What sets Lacanian psychoanalysis apart from other discourses about sexuality is that it brings to the fore the structural impasse inherent in sexuality. Lacan expanded on the paradoxes already observed by Freud, who noted that while there are admittedly two sexes, there is no concept to account for this assumption. The perplexing fact, Freud wrote, is that “when you meet a human being, the first distinction you make is ‘male’ or ‘female’? and you are accustomed to make the distinction with unhesitating certainty.” Yet, he writes, one “cannot give the concepts of ‘masculine’ and ‘feminine’ any new connotation. This distinction is not a psychological one.” Even when we may deny the gender divide altogether, it is clear that our most fundamental means for perceiving and classifying one another upon running into a stranger are based on making a logical jump. Between genders all we have is an incommensurable difference. Rather than bridging this gap, Lacan stepped into this gap with his dictum that “there is no such thing as a sexual relation.”
Being a man, a woman, or anything else altogether is one of the many possibilities of misfire. In sexual matters of identity or object-choice, everyone fails. Lacan’s formula “There is not such a thing as a sexual relation” does not mean that people do not engage in sex, or fall in love, or assume more or a less precariously a sexual identity, but rather than there is something constitutively out-of-synch and inherently incommensurable, even incompatible, in human sexuality. Between cis men and trans women, between trans men and cis women, between trans men and trans men, between trans men and trans women, between trans women and trans women, between cis women and cis women, between cis men and cis men, between cis men and cis women, there is nothing but difference. All combinations are possible but there is no symmetry. The problem that one finds in the clinical practice is always of the order this unassimilable aspect of sexuality. “Sexual difference” may exceed the notion of sexuality since it has to do with issues of embodiment — the challenges of living in a body that is sexed and mortal.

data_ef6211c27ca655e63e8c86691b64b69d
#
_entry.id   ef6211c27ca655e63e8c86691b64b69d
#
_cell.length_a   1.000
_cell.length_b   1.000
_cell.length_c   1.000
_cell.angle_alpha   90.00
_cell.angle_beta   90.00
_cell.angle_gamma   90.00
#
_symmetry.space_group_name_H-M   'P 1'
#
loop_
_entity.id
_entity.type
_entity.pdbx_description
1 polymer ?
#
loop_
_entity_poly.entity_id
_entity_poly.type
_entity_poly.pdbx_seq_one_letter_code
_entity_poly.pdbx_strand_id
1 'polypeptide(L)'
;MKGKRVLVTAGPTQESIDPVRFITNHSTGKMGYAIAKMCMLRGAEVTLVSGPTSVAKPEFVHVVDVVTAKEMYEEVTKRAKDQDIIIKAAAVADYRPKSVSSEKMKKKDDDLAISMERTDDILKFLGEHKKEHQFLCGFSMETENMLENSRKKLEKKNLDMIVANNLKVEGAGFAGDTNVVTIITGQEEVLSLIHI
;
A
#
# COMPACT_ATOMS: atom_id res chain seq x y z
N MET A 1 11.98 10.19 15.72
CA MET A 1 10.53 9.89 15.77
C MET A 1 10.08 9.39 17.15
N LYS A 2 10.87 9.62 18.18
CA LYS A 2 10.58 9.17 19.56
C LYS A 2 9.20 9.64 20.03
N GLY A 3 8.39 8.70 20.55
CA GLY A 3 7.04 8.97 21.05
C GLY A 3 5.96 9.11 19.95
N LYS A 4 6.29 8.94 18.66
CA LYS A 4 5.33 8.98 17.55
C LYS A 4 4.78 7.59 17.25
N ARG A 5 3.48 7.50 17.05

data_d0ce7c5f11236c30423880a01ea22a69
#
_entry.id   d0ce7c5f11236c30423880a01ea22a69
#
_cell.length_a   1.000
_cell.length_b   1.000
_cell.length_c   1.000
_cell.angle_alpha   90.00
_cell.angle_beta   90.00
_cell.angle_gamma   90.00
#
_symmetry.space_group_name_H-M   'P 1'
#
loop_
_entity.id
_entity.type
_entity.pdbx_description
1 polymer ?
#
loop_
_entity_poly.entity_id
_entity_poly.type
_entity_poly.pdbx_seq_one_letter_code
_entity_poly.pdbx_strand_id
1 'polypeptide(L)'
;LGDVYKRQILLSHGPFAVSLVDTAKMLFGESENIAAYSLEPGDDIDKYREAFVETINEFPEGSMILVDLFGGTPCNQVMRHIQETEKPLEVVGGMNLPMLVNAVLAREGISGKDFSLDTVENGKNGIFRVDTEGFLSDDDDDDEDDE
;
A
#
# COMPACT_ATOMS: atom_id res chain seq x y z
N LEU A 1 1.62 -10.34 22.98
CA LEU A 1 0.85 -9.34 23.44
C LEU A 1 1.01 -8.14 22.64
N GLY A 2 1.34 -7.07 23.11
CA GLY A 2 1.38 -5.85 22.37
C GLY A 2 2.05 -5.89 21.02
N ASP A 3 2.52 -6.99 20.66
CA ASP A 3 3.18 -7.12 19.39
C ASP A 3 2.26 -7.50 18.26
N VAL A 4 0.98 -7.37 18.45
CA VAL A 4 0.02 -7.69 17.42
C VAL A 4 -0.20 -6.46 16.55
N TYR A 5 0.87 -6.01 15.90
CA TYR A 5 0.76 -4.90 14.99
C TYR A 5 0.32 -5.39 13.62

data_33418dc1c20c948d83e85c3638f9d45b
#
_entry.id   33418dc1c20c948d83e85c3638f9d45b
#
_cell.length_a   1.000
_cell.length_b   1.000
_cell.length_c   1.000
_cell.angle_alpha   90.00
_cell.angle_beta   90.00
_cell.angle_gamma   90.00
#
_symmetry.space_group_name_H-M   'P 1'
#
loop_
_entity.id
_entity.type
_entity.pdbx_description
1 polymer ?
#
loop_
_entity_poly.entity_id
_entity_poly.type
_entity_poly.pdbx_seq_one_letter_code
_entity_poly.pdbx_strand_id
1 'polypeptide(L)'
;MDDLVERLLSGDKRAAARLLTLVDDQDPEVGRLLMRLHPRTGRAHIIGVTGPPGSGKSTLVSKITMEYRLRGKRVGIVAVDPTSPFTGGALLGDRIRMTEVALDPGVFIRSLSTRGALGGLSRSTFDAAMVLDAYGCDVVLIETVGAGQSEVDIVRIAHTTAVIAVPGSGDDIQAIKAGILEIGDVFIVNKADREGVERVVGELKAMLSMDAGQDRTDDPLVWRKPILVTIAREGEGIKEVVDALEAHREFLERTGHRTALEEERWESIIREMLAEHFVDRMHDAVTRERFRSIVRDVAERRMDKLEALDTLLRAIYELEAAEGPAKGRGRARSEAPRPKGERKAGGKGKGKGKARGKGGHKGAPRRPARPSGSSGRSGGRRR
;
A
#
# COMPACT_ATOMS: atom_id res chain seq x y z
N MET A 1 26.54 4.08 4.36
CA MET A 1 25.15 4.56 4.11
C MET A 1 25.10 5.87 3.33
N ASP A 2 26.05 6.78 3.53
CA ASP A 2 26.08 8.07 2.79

This is why, guided by my ongoing clinical work with psychoanalytic patients who identify as trans,I argue that those who undergo gender transition often do so because they are grappling with questions of life and death. If analysts could take the presence of death inscribed in sexuality seriously, and thus rethink their practice, they would engage in a practice guided by an ethics of sexual difference that I sum up in what I call “transgender psychoanalysis.” This trend was perhaps anticipated by Lacan, who once called up the figure of Tiresias, the mythical man-woman who was also a seer, as a role model for all psychoanalysts, a special protector or guardian of psychoanalysis — a patron saint.
The legend formalized by Ovid has it that Tiresias became a prophet only after having changed genders twice. The god Jupiter famously inquired of Tiresias who derives more pleasure from sex, men or women. Having lived in both genders, Tiresias was able to reveal to the gods the ultimate secret: he reckoned that women enjoy sex nine times more than men. Spited because she had argued that men enjoyed themselves more than women, the goddess Juno punished Tiresias’ indiscretion by blinding him. As compensation, Jupiter gave him the gift of prophecy. What Lacan discovered in Tiresias was less so a model of denaturalized sexuality, and more the awareness that it is not anatomy but sexual enjoyment that is crucial, an explosive mix of pain and pleasure that Lacan called jouissance.